Canada’s wheelchair rugby roster has been set for Rio 2016, where the team will go for their first ever Paralympic gold.
The 12-person squad was named Monday at the Richmond Olympic Oval in Richmond, B.C. by the Canadian Paralympic Committee and Canadian Wheelchair Sports Association.
Nine of the 12 athletes on the team were members of the 2012 Canadian lineup that won silver in London. Canada also captured wheelchair rugby silver at the 1996 and 2004 Games.
Miranda Biletski, the lone woman on the team, is making her Paralympic debut later this year. If Team Canada wins, the 27-year-old from Victoria, B.C. will be the first woman from any nation to earn a wheelchair rugby gold medal.
Also making their Paralympics debut for Canada, in addition to Biletski, is Cody Caldwell (Peterborough, Ont.) and Byron Green (Courtenay, B.C.)
Team Canada is considered a favourite to win in Brazil after they captured gold at the 2015 World Wheelchair Rugby Challenge and the 2015 Toronto Parapan Am Games. They also hold the No.1 spot in the International Wheelchair Rugby Federation power rankings.
Patrice Dagenais and Trevor Hirschfield will serve as co-captains of Team Canada. Dagenais, a resident of Embrun, Ont., represented Canada at the 2012 London Paralympics. Hirschfield, a native of Parksville, B.C., has been a member of the Canadian team since 2006.
The following is an interview with Duncan Campbell, one of the founders of wheelchair rugby — a sport originally called “Murderball.” In this conversation with Report on Rio’s Quinton Amundson, Campbell sheds light on how the game was founded, the evolution of the chair, the importance of the 2005 documentary, “Murderball,” to the popularization of the sport, and more.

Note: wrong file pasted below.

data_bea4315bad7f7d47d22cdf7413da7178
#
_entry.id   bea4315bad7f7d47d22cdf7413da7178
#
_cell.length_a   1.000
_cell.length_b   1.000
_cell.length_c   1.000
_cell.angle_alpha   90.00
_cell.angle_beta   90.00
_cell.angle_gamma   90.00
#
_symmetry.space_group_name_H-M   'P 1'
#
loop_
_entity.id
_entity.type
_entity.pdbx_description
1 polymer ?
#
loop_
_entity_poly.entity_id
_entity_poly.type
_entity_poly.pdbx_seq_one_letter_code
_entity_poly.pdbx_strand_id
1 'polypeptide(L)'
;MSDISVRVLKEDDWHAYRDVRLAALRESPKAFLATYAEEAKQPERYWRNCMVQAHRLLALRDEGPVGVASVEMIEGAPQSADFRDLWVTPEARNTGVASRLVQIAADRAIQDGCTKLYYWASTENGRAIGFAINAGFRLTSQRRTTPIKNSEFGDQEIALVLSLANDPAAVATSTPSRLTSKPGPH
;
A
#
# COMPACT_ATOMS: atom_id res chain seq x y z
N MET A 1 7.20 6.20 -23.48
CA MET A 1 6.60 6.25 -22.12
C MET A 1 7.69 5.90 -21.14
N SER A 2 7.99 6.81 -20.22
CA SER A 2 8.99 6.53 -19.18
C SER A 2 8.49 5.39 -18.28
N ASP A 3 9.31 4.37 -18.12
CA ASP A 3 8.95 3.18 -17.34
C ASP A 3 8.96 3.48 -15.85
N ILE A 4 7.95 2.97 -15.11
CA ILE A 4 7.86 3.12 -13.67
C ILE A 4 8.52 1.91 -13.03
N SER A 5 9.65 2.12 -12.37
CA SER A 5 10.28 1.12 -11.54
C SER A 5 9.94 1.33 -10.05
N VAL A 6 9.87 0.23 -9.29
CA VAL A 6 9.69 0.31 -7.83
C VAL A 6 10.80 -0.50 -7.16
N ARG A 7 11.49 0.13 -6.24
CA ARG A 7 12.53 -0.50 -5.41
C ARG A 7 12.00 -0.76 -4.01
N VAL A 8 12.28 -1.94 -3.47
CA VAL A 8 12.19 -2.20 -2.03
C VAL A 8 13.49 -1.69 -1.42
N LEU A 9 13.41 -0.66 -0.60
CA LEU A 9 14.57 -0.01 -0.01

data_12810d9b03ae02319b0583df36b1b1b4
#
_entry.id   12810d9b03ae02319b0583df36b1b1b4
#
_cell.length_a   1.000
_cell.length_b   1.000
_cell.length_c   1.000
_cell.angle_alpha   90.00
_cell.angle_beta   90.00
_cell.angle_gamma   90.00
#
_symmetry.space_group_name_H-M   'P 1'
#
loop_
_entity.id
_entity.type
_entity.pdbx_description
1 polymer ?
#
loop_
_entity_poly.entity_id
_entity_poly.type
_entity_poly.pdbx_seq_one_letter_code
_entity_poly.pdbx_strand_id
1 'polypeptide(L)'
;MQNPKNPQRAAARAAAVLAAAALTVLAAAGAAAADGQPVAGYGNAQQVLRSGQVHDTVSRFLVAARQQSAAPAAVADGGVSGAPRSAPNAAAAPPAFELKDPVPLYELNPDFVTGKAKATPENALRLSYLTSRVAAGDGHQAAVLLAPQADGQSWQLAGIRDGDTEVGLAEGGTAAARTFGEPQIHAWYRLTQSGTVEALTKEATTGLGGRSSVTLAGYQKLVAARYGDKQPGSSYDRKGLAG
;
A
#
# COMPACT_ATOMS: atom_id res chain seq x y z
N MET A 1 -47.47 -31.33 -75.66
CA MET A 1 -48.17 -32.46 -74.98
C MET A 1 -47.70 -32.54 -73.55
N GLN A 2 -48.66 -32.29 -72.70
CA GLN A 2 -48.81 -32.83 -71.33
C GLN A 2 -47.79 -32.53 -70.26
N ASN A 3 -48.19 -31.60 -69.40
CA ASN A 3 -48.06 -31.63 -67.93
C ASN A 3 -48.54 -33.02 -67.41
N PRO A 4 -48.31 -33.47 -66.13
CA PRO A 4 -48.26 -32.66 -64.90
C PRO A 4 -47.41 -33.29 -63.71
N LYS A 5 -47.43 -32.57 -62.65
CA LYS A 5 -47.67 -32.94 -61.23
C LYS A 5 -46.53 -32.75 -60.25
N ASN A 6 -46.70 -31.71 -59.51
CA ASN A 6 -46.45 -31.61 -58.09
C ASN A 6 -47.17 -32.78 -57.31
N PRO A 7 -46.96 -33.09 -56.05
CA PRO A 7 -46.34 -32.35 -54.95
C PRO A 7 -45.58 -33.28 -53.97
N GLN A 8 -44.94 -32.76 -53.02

Rounding out the Canadian roster is Ian Chan (Richmond, B.C.), Fabien Lavoie (Quebec City, Que.), Travis Muraro (Vancouver, B.C.), Patrice Simard (Quebec City, Que.) Mike Whitehead (Windsor,Ont.), and David Willsie (Dorchester, Ont.)
Kevin Orr (Pelham, Alabama.) will coach Team Canada. Before becoming coach of the Canadian team in 2009, the 47-year-old coached the U.S. wheelchair rugby team.
The eight-team wheelchair rugby Paralympic tournament will begin Sept.14. It as announced last week that Canada was drawn into Pool A with Australia, Great Britain and Brazil. The countries that will battle for Pool B supremacy are the U.S., Japan, Sweden and France.
“Canada’s wheelchair rugby athletes have been tenacious and focused on pushing every day toward the top of the podium at the Rio 2016 Paralympic Games,” said Carla Qualtrough, Canada’s Minister for Sport and Persons with Disabilities.
”Congratulations to all of the athletes named today to Team Canada and thank you to the Canadian Wheelchair Sports Association, to the coaches, and to dedicated family members who have supported and encouraged these athletes on their path to Rio.”